If you’ve had your teeth cleaned, you’ve probably heard your hygienist say “you’ve got a little tartar buildup right here” followed by her seeming to work away at an unknown area in your mouth until she’s convinced that it’s all gone. With the use of ultrasonic instruments, tartar removal is now easier and more comfortable, but a lot of patients are still left wondering, “what is this tartar anyway, and what is causing it?”
Tartar (technically called calculus) is simply calcified plaque bacteria. That is, it’s plaque, which wasn’t removed in a timely manner and had the chance to calcify into place, buildup in layers of deposit on specific areas of your mouth. Typically tartar will build up in the areas nearest your salivary glands, which are inside of the lower front teeth, and the cheek side of your upper back molars. Usually tartar is white or yellow in color, but it can also pick up stains and become black, green or brown.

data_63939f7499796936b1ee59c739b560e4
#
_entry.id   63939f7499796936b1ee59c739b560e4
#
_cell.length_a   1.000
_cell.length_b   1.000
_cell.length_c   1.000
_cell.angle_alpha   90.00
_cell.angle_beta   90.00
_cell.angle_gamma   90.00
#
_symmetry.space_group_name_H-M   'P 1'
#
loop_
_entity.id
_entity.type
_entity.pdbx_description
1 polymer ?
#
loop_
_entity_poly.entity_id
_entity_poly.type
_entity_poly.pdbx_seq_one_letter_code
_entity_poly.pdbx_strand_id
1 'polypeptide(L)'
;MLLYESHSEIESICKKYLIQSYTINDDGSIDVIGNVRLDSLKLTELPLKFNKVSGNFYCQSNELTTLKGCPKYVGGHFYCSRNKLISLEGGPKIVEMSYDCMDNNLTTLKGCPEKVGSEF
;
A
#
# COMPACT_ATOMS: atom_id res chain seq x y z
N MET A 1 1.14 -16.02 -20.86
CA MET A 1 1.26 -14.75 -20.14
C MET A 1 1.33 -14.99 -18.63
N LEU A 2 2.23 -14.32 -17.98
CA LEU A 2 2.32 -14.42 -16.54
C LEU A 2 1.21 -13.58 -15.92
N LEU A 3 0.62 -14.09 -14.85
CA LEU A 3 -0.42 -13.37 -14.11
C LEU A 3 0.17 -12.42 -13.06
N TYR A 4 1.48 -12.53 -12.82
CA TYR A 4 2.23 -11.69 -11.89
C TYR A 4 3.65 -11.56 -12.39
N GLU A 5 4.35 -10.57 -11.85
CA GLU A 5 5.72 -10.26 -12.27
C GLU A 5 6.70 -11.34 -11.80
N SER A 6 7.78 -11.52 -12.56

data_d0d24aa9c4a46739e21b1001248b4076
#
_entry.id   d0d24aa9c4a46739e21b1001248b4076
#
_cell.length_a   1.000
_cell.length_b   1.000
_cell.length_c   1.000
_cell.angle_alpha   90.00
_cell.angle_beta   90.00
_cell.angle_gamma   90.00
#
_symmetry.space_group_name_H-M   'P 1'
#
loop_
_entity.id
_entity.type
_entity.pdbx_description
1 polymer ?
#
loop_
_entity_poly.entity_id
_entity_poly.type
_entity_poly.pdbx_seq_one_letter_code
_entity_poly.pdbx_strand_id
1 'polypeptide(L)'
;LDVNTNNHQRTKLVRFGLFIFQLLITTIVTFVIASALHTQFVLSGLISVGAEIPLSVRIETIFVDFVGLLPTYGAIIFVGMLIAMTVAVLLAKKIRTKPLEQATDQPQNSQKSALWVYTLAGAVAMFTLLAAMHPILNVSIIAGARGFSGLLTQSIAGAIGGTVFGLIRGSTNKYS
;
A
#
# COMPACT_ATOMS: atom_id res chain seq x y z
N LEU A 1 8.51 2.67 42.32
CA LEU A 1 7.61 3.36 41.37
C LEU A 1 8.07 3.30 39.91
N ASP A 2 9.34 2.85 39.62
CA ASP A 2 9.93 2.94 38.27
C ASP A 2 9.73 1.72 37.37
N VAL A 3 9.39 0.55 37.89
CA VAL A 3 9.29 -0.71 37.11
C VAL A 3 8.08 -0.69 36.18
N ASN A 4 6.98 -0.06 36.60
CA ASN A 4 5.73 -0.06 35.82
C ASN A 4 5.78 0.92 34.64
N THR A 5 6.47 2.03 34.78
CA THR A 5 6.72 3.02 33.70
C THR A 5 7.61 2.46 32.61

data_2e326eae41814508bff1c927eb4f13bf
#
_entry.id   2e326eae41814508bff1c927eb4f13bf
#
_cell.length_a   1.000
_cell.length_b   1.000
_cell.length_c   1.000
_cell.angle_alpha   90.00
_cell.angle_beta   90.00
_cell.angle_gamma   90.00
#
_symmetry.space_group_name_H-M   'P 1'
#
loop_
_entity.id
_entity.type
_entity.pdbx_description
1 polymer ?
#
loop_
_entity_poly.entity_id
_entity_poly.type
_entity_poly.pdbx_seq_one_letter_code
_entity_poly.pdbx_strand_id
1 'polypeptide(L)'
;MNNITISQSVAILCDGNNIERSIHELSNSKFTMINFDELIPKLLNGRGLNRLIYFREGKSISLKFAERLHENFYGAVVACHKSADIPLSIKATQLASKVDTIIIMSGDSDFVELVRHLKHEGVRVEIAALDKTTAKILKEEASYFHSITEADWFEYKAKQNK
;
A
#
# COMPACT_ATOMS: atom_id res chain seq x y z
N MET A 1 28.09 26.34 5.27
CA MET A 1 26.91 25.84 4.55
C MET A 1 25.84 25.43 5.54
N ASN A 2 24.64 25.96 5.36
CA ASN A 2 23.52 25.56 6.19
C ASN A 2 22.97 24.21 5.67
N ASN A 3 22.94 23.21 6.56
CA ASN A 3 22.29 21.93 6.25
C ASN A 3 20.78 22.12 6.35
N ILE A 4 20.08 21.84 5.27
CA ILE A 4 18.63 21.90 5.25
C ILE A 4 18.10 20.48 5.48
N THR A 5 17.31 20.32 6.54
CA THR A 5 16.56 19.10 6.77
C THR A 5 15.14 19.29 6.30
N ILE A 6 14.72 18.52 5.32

Not only does tartar look displeasing or compromise your breath, it can also cause you to lose your teeth. Heavy tartar buildup occurs at the gumlines and under the gums on the roots of your teeth. This active area of infection creates a reaction in your body which causes swelling, bleeding, and bone loss. If it isn’t removed regularly, periodontal disease will develop and your teeth can become mobile or fall out.
It’s impossible to remove tartar at home, so the best thing to do is prevent it from building up by practicing great oral hygiene. Even then, you’ll most likely have a small amount of tartar here and there, but routine cleanings at your dentist office can prevent significant problems later on.
Posted on behalf of Dr. Scott Merritt, BridgeMill Dentistry
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